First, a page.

Ming Dynasty 1368–1644, dated 1521 CE
Bodhisattva is the Sanskrit term for anyone who, motivated by great compassion, has generated Bodhicitta, which is a spontaneous wish and a compassionate mind to attain Buddhahood for the benefit of all sentient beings. Accordingly Bodhisattvas were a popular subject in Buddhist Art, and the present sculpture would originally have served a Buddhist sanctuary where people visited and worshipped the statue as the god of compassion.
The Bodhisattva’s is depicted with a high chignon ushnisa symbolizing his wisdom, and with elongated earlobes refering to the Buddha. His right hand is raised in abhaya mudra, the gesture symbolising fearlessness and his spiritual power. The god’s right leg is raised, with the foot and left hand resting on his left knee. He wears a folded ankle-lenght sanghati tied by a string belt with a bow knot. His left foot is just visible below the pleated cloth and rests on the lotusthrone. Long beaded pendants decorated with floral motifs fall from a scallop-edged necklace.
Cast iron was invented in China as early as the 5th century BC and was seen as a symbol of strength, determination, integrity and justice. The Chinese acquired a great mastery of the technique; in this statue the joins can be seen as the alloy can not be forged, it has to be cast in the molten state immediately into the desired shape. The Ming dynasty ruled China for 276 years (1368-1644). The Zhengde Emperor (1491-1521) was the 10th emperor of the Ming dynasty ruling between 1505-1521. His name means ‘Rectification of virtue’, and his reign marked a period enjoying peace and prosperity. The Bodhisattva’s extensive inscription at the front of the throne mentions the last year of the Zhende period dating it to 1521 CE. The sculpture is closely related with a number of other iron cast examples. A Buddha dated to 1520 CE, now in the Asian Art Museum of San Francisco, bears similar stylistic characteristics, including the proportions of the head and hands, the shape of the pedestal and the garment, and the serene expression.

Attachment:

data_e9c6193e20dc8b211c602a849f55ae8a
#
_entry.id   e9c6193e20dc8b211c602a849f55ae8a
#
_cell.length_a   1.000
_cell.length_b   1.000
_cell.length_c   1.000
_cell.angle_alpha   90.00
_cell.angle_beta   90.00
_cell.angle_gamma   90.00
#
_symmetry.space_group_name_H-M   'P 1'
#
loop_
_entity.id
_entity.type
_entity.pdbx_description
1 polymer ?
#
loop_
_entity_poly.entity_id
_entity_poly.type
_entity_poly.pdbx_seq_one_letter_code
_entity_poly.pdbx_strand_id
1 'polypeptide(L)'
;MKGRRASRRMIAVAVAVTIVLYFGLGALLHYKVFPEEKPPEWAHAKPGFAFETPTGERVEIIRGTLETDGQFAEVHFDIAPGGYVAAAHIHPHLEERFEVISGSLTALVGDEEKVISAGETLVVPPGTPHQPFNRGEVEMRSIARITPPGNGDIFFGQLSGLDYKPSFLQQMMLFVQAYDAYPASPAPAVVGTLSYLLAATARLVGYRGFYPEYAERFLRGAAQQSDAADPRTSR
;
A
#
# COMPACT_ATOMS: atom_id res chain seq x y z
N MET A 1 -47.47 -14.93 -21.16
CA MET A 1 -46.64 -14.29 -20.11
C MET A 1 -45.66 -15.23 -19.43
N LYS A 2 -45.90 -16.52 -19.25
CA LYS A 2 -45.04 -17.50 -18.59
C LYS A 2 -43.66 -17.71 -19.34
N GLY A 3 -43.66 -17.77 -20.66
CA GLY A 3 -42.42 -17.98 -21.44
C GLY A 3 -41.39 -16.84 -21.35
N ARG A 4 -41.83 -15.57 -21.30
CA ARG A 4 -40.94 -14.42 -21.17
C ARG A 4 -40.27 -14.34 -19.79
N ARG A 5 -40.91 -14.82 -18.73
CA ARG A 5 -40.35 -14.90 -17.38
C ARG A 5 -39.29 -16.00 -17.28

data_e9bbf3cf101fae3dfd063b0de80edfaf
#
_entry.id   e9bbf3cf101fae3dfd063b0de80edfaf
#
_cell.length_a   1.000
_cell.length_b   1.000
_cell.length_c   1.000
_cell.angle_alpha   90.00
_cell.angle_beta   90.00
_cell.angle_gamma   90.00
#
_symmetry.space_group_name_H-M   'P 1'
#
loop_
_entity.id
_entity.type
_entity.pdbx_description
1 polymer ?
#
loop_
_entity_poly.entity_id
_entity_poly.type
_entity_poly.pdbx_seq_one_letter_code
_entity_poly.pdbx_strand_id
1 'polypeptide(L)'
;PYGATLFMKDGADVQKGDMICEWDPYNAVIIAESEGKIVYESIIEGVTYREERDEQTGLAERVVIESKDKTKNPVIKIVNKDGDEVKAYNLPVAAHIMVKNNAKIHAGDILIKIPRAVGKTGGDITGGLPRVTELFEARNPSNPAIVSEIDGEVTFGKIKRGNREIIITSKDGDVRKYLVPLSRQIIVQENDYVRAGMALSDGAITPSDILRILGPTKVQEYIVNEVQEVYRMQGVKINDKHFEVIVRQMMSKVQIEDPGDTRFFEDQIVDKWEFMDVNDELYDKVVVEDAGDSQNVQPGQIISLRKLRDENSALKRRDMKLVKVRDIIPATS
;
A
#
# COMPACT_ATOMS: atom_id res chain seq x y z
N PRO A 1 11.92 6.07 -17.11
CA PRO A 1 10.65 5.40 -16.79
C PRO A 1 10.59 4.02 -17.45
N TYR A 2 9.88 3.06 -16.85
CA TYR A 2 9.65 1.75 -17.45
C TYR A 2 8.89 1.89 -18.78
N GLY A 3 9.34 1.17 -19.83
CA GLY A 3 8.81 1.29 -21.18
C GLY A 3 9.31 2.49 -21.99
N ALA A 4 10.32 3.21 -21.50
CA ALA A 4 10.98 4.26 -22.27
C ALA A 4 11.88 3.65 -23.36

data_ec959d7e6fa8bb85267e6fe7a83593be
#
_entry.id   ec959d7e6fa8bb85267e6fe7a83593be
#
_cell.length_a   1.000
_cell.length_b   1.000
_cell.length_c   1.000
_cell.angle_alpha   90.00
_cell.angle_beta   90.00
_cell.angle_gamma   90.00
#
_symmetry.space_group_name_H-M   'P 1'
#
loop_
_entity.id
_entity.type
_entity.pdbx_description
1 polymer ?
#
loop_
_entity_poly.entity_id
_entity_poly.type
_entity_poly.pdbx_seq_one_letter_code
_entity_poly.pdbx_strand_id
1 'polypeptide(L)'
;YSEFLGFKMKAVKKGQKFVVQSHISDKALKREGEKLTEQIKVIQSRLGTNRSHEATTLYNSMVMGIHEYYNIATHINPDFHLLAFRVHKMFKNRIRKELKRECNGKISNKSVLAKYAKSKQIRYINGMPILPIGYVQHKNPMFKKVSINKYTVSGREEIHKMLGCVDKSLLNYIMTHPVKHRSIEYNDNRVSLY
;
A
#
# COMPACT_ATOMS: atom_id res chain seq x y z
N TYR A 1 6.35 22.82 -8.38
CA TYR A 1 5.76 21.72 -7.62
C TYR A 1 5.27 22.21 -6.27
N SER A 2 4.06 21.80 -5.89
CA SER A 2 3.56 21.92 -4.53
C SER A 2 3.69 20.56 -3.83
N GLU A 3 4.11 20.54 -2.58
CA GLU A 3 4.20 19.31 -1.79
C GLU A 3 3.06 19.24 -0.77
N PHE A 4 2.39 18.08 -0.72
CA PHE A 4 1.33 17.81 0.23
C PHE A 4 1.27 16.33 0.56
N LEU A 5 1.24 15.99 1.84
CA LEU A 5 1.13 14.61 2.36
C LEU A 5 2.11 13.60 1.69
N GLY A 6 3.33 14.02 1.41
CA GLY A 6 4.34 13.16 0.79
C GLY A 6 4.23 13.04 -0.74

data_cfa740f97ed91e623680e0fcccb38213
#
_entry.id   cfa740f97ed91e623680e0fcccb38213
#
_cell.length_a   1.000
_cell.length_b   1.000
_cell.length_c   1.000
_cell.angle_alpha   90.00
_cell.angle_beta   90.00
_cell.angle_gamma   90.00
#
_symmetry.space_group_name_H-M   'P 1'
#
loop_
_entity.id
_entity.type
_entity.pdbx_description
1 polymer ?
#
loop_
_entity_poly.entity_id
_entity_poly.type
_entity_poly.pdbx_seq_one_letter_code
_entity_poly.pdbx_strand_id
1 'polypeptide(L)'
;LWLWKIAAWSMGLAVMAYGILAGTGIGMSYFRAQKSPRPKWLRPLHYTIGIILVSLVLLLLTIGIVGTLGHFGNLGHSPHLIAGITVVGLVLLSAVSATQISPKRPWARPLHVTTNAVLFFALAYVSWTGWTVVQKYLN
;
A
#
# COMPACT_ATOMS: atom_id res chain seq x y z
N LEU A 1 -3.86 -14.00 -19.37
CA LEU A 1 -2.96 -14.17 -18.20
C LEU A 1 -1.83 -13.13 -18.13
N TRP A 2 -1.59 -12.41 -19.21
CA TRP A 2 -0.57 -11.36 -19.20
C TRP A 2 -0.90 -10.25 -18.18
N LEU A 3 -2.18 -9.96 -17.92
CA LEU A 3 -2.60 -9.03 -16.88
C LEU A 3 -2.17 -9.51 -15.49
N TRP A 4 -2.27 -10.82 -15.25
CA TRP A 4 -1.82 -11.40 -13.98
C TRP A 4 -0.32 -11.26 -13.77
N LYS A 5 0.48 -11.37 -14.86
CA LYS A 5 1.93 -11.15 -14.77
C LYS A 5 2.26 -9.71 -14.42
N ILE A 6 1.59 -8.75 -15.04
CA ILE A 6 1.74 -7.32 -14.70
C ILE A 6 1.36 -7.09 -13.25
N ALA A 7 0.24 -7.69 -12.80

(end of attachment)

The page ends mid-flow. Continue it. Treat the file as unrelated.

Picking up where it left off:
The sculpture has a majestic presence and is of a focused shape, beautifully complemented by the fine folded pleats, and the large lotusleaves. The eye is drawn to the face with its beautiful peaceful and inspired expression.
Collection A. Förster, Vienna, before 1930.
Museum for Applied Art, ‘On the Occasion of the 6th Meeting of German Orientalists’, Vienna, June 1930, fig. 52.
Museum for Applied Art, ‘On the Occasion of the 6th Meeting of German Orientalists’, Vienna, June 1930.
G. Gabbert, Buddhistische Plastik aus Japan und China, Köln, 1972, pp. 327–333, fig. 103.
R.Y. Lefebvre d’Argencé, Chinese, Korean and Japanese Sculpture in The Avery Brundage Collection, Asian Art Museum of San Francisco, 1973, figs. 162, 164.
Hai-wai Yi-chen, Chinese Art in Overseas Collections, Buddhist Sculpture, Taipei, National Palace Museum, 1990, p. 192, fig. 177.